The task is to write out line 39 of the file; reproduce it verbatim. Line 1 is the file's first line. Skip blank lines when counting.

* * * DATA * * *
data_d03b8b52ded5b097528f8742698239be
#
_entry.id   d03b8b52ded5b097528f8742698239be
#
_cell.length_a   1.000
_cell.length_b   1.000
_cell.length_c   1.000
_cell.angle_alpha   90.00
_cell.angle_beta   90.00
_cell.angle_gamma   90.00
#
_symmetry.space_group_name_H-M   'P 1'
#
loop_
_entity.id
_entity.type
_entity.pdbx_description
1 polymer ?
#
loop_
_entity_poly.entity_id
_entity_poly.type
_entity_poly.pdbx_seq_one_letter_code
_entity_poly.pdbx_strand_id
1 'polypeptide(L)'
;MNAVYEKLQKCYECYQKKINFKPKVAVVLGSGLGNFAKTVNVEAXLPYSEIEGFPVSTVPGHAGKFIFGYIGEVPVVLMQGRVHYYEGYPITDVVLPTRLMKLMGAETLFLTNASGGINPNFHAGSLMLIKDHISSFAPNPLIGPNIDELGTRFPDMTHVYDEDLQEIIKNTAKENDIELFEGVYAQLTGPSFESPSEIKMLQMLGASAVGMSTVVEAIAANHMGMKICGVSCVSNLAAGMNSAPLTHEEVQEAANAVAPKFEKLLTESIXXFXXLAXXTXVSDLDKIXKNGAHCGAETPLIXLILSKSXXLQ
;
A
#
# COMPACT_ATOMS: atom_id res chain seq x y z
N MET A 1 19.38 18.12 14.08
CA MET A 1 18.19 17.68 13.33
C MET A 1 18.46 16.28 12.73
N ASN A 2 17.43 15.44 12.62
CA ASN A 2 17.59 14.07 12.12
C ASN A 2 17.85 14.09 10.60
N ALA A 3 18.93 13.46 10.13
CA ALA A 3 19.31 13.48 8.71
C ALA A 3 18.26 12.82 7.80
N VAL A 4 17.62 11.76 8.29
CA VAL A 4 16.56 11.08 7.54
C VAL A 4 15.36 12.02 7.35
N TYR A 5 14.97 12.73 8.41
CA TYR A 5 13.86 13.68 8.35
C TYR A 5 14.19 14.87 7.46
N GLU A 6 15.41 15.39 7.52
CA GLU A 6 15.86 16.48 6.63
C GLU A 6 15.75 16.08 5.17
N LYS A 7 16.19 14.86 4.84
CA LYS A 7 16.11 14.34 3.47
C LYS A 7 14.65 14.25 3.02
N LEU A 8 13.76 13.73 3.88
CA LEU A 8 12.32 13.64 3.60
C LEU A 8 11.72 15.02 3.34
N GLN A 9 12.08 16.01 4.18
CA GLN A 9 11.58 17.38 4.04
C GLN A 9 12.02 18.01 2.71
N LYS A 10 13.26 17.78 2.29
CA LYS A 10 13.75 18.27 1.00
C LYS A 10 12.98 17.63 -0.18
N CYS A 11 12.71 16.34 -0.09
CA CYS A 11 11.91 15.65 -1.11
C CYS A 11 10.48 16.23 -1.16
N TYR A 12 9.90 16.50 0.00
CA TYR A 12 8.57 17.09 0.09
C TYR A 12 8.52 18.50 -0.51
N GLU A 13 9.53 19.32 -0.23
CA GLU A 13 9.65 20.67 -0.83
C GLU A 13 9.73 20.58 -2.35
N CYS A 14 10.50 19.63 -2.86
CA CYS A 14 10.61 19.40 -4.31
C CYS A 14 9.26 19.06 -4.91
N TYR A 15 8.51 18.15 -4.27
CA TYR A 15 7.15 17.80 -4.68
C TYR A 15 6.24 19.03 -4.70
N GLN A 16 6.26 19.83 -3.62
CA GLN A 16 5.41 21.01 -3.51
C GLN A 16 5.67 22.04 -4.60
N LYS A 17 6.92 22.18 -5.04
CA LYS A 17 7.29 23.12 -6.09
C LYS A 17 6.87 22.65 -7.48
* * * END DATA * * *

C ALA A 3 18.26 12.82 7.80